A look at the life of the astronaut, Neil Armstrong, and the legendary space mission that led him to become the first man to walk on the Moon on July 20, 1969.
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Young Cole Carter dreams of hitting the big time as a Hollywood disc jockey, spending his days and nights hanging with buddies and working on the one track that will set the world on fire. Opportunity comes knocking when he meets James Reed, a charismatic DJ who takes the 23-year-old under his wing. Soon, his seemingly clear path to success gets complicated when he starts falling for his mentor’s girlfriend, jeopardizing his new friendship and the future he seems destined to fulfill.
Silent film master D.W. Griffith’s first talkie works as a companion piece to his classic BIRTH OF A NATION, providing a detailed biographical sketch of the 16th president. We see his birth in a log cabin, the tragic death of his first love, Ann Rutledge (Una Merkel), his debates with Douglas, his accepting of the presidency, the terrible toll of the Civil War, and finally the tragic assassination at Ford’s Theater. Griffith shows his usual meticulous attention to period detail, and the framing of the various vignettes has the feel of historical photographs come to life. Walter Huston is excellent in the title role, with a portrayal that subtly evolves from laconic, wizened rascal to noble elder statesman. This is a fascinating, worthy film, and an interesting historical document in and of itself.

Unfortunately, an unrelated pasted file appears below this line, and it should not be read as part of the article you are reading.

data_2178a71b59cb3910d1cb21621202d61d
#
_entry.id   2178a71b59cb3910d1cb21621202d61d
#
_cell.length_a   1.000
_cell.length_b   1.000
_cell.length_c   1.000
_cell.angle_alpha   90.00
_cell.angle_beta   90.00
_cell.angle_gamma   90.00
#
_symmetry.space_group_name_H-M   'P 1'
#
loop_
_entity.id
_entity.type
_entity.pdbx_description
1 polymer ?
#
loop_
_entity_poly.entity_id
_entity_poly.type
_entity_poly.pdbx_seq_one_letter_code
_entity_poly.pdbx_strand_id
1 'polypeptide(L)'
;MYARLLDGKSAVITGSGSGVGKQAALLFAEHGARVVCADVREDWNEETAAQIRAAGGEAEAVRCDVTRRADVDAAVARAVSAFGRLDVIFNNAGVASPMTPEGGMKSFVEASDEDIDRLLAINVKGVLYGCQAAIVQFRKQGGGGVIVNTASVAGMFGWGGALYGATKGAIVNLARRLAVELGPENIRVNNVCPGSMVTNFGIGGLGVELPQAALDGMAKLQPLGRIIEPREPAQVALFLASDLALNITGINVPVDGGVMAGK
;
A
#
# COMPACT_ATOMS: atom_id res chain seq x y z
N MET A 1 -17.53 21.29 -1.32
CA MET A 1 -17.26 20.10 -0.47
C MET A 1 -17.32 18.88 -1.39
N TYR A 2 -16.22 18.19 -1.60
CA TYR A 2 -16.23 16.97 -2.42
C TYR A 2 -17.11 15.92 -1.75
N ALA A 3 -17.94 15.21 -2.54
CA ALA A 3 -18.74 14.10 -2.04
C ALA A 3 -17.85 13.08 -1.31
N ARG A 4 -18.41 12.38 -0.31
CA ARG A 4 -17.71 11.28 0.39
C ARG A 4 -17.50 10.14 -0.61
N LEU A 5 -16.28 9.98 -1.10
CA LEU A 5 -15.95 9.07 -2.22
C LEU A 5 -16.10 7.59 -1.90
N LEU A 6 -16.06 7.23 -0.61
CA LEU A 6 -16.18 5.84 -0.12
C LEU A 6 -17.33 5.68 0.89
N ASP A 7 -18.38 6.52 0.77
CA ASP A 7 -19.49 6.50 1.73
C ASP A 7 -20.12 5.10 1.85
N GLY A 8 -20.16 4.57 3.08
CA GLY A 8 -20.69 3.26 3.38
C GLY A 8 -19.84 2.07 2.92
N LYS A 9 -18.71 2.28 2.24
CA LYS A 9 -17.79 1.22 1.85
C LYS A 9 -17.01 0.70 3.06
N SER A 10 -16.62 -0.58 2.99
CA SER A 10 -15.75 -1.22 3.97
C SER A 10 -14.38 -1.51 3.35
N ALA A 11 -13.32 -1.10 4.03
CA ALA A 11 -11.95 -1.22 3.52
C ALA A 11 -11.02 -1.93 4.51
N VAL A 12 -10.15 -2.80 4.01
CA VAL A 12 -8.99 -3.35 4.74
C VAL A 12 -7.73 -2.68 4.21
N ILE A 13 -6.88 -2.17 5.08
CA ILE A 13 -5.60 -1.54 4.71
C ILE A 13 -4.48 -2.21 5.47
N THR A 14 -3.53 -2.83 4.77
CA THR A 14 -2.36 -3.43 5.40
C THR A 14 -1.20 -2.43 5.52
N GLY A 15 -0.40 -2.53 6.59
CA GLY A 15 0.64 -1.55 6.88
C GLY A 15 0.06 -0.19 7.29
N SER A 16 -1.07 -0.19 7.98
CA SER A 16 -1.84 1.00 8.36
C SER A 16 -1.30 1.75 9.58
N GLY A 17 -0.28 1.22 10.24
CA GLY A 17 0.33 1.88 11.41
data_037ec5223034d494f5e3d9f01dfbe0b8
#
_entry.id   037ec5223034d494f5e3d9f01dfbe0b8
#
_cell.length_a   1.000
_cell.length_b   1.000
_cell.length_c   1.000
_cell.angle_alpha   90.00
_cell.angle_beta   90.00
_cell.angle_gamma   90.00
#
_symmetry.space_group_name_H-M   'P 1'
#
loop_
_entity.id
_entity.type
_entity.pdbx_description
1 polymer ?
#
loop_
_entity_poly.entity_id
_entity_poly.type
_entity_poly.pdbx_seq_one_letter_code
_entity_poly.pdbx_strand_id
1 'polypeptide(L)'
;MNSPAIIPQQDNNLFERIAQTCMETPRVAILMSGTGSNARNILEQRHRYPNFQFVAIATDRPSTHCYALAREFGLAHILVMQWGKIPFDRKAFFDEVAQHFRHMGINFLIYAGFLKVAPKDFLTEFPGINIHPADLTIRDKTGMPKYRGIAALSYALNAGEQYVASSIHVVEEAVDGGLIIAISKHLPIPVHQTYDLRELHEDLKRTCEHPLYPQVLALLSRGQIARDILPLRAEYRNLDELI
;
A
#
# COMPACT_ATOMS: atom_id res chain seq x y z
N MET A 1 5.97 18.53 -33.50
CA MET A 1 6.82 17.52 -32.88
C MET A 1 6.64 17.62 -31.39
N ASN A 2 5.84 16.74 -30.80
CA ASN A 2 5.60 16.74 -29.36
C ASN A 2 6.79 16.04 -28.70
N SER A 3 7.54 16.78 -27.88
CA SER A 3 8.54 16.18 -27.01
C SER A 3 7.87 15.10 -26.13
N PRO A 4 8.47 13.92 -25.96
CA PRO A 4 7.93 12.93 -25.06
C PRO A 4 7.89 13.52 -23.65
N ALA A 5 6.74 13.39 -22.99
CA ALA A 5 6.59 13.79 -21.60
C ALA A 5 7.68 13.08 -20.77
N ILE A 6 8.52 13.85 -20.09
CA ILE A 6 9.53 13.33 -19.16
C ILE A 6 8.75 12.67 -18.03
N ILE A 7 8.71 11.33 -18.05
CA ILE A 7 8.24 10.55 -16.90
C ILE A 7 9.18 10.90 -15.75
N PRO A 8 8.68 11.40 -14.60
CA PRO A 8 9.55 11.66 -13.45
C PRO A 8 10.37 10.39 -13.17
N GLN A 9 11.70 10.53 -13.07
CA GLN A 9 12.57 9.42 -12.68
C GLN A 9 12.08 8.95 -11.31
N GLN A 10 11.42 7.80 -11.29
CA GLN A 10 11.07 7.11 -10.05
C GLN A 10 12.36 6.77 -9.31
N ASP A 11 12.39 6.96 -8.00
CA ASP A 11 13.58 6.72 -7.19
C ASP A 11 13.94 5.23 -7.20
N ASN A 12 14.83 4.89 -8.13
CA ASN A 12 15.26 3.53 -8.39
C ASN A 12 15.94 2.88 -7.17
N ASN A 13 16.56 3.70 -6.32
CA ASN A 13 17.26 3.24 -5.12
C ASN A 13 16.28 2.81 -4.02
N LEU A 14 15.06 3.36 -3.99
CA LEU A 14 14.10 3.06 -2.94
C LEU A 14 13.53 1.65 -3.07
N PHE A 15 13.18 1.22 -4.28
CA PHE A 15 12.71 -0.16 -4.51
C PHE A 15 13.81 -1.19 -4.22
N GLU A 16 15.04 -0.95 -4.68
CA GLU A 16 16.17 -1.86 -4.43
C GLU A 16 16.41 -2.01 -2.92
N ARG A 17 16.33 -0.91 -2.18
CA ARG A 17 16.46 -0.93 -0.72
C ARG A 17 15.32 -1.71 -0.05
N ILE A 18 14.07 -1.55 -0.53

The ten-year marriage of Mark and Joanna Wallace is on the rocks. In flashback they recall their first meeting, memorable moments in their courtship and early wedded life, their travels through Europe, their broken vow never to have children, and their increasing tensions that led to both of them having extra-marital affairs.